Driving away with a good deal

Driving away with a good deal
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Are you ready to ditch the second-hand bomb you’ve been driving for a snazzy new car?

Buying a brand new car doesn’t come cheap and unless you’ve been diligently saving towards this goal, you will need to examine car loan options.

Like any loan, the first step is to calculate how much you can afford to repay based on your income and other expenses. Online calculators are handy for working out monthly repayments on different loan amounts and therefore a good starting point.

For example, borrowing $19,000 at an interest rate of 7.45 percent would translate to monthly repayments of $380 over five years before the car is yours. If you would like to own it sooner, in three years perhaps, the repayments would be $591 per month. It’s worth keeping in mind that the longer you take to pay off the loan, the more interest you pay.

Dealer finance

Signing up for finance through the dealership is a fast and convenient option. In fact, according to consumer group Choice, one third of people who buy a car from a dealer take up the dealer finance option.

However, the Australian Securities and Investments Commission (ASIC) warns on its MoneySmart website: “While dealer finance might seem convenient, it can be cheaper to get a loan elsewhere.” This is because dealer finance can often include unnecessary additional costs, such as loan protection insurance, an establishment fee, monthly fee or a dealer commission, so, like all financial products, it's important to read the fine print before singing on the dotted line.

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Car loans

There are two types of car loans. The first is a secured loan, where you use the car you are buying as security for the loan. If you fail to meet the repayments, the credit provider will repossess and sell the car. If it’s sold for less than you owe, you will have to pay the difference.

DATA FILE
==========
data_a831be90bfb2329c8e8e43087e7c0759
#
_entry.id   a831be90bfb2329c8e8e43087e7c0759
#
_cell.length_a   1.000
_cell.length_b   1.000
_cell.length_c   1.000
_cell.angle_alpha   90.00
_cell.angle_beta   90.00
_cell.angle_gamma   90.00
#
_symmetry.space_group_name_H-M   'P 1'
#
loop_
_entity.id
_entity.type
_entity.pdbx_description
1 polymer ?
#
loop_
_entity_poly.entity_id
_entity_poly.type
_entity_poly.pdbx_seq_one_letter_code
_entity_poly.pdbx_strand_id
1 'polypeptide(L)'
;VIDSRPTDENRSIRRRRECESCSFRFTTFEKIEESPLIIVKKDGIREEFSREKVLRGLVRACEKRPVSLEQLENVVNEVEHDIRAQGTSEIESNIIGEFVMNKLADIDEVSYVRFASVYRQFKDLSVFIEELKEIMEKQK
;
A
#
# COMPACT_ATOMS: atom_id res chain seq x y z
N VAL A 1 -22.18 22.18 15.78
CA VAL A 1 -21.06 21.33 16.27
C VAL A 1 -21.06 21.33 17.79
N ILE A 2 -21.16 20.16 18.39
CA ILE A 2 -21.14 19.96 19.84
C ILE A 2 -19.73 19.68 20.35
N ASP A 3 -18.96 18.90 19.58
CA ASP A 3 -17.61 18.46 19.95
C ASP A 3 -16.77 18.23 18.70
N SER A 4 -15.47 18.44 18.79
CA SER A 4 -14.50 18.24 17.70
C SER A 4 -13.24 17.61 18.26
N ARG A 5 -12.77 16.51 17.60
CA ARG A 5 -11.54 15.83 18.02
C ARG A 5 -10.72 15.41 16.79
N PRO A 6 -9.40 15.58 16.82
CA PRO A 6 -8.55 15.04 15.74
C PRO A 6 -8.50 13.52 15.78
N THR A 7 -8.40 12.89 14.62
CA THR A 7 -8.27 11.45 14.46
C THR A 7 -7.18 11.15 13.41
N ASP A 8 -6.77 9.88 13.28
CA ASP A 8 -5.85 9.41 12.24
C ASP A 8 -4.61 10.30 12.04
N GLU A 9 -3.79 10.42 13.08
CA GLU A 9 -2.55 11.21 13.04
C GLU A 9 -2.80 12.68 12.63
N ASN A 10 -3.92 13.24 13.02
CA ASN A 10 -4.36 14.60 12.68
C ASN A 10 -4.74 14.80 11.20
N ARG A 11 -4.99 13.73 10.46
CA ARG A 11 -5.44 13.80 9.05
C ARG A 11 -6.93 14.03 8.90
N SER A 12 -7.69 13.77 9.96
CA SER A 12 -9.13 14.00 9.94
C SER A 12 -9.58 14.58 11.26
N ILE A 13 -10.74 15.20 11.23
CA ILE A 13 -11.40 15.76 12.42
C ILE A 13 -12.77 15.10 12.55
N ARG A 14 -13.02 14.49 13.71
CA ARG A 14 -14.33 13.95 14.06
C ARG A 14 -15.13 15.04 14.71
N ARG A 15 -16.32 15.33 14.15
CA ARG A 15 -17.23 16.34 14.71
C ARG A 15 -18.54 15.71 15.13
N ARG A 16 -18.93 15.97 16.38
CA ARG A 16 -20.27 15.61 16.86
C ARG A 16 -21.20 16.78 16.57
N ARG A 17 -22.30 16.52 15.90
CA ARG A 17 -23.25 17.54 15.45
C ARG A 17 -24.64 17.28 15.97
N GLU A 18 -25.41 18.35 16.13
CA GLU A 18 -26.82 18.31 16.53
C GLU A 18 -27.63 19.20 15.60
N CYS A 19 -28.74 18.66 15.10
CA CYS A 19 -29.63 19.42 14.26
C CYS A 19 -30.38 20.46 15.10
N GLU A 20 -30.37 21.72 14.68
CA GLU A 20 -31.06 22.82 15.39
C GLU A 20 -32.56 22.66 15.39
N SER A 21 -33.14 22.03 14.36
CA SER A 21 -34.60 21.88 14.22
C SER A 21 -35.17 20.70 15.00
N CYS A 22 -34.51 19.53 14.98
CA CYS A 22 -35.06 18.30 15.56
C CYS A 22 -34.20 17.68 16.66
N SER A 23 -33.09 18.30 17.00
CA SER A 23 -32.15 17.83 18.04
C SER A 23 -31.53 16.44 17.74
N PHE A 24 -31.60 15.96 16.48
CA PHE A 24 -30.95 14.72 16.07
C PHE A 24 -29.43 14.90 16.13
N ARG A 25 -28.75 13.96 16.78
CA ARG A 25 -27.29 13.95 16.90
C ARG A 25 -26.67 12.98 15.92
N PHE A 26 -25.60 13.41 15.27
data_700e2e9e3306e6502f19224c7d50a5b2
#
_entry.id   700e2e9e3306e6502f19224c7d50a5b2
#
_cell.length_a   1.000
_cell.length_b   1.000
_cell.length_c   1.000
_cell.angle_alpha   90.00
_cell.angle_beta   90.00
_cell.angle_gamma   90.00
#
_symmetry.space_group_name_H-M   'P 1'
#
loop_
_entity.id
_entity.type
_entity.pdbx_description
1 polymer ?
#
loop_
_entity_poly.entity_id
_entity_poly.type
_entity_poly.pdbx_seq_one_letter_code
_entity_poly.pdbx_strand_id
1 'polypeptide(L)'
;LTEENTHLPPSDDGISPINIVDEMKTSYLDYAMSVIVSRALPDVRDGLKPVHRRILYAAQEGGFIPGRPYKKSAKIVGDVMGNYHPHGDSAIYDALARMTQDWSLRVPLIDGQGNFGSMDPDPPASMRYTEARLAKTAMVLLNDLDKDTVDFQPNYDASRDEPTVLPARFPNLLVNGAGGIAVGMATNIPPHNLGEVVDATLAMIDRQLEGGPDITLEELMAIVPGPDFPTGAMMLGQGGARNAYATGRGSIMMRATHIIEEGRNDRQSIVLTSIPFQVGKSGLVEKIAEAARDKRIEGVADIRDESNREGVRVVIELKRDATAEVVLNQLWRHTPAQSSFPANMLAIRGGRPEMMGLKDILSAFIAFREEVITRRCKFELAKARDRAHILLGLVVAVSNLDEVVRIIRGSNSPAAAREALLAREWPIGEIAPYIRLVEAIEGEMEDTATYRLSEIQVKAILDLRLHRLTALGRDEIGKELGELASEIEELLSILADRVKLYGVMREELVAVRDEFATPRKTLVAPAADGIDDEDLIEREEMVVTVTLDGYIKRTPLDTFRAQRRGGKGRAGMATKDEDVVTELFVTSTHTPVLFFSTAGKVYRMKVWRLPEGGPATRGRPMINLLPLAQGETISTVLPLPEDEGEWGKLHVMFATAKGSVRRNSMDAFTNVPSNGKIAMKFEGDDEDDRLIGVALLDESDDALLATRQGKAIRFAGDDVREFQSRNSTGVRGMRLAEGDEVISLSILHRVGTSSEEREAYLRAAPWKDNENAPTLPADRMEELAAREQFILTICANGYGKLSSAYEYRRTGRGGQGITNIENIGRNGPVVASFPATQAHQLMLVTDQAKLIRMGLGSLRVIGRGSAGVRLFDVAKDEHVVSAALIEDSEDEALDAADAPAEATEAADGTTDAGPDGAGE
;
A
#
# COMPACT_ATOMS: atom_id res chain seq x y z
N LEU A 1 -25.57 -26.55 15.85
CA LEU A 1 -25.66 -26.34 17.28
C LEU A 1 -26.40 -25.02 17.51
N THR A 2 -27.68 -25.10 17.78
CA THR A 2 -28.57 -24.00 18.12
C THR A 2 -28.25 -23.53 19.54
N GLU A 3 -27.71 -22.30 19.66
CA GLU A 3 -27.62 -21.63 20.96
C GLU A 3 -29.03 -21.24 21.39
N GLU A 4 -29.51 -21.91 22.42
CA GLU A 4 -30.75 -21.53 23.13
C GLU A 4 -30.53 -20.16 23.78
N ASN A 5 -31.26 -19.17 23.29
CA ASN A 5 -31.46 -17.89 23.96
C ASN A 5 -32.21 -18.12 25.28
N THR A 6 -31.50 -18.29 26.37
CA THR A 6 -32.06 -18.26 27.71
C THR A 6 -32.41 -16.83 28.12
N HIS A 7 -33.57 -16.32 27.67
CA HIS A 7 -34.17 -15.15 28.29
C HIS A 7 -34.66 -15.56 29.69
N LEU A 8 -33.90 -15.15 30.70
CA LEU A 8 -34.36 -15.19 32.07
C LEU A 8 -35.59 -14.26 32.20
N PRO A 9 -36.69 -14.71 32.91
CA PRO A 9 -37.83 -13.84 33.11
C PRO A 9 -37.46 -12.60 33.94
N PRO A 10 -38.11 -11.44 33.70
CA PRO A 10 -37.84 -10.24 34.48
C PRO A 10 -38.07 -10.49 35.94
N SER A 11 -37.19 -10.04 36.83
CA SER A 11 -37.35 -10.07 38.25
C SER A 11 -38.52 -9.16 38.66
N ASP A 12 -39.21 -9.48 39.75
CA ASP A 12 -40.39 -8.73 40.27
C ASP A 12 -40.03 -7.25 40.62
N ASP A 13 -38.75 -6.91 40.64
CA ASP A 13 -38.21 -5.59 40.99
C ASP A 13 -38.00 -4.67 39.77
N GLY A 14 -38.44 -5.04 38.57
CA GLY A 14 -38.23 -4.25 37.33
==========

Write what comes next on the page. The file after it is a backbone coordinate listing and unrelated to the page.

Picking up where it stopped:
Unsecured car loans do not require the car as security against the loan. Instead you need to prove that you can meet the repayments by showing a history of savings or if you have previously had a loan or a credit card that you met the repayments.

Banks, credit unions, building societies and specialist lending companies all offer car loans, so do your homework and compare car loans before you go shopping for a car. On, you can research and compare a wide range of options.

Car lease

A car lease is like renting a car for a set period, which may range from two to five years. This may be an option through your employer or if you have your own business. Lease payments may be tax deductible if the car is used for business, so talk to your accountant or financial planner for more information.

However, the best lease option for a small business depends on your individual circumstances. Financial adviser Deborah Kent, owner of Integra Financial Services, recommended speaking to an accountant for advice on the best option. “A lot of people structure it wrong and don’t get the financial advantage they should,” she said.

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